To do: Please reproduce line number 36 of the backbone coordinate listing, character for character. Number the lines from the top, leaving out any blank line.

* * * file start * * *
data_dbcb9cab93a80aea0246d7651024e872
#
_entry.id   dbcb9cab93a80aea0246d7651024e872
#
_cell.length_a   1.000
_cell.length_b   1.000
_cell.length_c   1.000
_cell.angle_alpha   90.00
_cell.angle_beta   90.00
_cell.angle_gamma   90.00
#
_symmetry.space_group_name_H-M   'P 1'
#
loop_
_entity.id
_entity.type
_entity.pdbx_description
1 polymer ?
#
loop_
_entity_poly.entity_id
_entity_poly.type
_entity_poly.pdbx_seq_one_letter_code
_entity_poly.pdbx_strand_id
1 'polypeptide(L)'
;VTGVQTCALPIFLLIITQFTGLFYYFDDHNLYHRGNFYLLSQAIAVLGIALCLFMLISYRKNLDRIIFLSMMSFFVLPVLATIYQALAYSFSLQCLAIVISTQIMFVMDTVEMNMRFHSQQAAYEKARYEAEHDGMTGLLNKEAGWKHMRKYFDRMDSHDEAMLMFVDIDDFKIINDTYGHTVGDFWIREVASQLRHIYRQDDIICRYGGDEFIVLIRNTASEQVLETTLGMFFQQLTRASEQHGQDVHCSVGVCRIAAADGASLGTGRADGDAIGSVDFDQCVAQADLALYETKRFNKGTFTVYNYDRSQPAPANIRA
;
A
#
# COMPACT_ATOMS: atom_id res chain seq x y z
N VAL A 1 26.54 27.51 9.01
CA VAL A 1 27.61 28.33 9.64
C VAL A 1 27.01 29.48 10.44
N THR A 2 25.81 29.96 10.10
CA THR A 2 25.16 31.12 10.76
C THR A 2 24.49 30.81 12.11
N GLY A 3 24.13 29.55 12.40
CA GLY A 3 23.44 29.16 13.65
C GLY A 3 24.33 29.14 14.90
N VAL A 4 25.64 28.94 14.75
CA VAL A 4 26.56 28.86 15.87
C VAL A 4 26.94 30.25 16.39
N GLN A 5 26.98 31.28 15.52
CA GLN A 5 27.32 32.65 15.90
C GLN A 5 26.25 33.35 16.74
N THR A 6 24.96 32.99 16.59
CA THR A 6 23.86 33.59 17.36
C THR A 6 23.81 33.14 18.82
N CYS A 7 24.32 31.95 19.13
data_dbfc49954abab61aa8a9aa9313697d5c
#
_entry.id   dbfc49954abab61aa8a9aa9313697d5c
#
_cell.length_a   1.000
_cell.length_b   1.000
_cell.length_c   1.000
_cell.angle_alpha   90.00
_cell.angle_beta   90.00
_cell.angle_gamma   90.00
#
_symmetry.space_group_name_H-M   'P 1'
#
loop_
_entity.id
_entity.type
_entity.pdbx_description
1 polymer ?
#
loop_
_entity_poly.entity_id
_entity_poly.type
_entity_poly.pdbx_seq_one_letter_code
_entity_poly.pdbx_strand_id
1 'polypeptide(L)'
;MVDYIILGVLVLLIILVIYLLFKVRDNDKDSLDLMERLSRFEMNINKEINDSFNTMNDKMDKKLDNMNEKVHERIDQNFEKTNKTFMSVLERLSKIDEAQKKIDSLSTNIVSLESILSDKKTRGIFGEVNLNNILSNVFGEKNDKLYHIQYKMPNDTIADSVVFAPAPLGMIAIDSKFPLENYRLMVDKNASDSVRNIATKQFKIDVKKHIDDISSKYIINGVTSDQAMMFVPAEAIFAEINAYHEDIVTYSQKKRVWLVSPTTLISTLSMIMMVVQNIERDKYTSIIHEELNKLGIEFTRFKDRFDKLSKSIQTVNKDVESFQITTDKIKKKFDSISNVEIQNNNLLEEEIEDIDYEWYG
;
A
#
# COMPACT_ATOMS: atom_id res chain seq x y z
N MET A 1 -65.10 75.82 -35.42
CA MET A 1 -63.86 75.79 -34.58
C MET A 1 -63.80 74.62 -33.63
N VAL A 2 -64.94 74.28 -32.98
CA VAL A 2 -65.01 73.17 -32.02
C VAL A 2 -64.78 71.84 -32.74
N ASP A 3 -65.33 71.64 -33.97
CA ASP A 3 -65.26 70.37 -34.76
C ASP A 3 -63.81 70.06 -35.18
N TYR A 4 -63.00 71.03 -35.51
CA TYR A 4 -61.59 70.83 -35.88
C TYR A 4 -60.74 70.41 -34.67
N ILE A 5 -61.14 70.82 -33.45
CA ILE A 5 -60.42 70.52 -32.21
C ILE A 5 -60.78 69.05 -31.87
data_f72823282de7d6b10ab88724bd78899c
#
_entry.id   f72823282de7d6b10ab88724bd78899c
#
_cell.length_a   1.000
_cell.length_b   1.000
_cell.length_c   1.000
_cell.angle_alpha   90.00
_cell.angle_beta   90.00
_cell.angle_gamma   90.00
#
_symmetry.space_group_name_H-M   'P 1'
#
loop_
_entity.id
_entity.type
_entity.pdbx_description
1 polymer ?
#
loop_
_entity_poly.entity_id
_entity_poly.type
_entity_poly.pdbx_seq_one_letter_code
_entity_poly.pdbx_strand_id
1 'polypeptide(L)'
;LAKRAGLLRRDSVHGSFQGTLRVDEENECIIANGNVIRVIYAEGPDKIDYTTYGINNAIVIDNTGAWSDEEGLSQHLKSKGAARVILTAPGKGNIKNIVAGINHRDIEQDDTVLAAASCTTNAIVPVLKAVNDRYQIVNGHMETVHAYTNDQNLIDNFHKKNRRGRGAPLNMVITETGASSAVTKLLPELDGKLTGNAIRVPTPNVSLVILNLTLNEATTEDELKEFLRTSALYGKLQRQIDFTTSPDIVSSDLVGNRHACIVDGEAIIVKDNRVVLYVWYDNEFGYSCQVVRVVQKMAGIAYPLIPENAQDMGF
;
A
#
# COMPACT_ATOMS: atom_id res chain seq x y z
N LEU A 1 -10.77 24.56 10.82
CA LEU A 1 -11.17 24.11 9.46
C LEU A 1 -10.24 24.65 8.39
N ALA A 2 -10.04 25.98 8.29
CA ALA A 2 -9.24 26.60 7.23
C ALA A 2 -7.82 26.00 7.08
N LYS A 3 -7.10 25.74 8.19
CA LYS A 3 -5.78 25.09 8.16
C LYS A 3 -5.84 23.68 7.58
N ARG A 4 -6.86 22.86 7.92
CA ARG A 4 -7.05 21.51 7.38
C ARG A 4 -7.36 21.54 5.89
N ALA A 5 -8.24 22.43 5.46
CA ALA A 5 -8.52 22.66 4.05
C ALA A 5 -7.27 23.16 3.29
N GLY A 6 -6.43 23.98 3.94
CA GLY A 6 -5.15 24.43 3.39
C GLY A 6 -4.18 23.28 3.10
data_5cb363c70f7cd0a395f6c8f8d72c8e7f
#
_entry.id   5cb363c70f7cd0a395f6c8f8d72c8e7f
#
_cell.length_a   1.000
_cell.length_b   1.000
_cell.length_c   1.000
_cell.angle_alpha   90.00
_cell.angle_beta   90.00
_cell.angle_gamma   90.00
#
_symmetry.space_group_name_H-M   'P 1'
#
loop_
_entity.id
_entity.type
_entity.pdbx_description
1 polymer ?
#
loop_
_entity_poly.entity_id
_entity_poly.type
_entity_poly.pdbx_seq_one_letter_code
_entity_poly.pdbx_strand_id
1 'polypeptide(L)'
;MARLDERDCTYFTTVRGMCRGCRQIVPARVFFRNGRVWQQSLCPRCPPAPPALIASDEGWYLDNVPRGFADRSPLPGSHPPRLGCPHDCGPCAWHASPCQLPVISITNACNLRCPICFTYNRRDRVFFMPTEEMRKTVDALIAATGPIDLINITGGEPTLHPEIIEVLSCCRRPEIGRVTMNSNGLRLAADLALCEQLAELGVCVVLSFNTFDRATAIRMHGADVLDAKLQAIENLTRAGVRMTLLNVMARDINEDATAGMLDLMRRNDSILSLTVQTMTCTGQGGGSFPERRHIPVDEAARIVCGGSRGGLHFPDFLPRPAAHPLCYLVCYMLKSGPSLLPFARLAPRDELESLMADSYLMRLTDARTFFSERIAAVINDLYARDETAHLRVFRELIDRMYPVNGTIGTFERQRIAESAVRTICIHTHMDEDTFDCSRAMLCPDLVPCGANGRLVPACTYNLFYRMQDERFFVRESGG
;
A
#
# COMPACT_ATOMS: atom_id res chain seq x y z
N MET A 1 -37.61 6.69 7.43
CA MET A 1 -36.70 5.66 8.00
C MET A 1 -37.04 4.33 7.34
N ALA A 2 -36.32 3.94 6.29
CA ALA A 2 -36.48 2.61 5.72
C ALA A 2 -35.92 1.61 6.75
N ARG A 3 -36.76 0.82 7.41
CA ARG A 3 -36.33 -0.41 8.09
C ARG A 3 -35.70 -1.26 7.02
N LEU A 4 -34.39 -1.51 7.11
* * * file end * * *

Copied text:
C THR A 2 24.49 30.81 12.11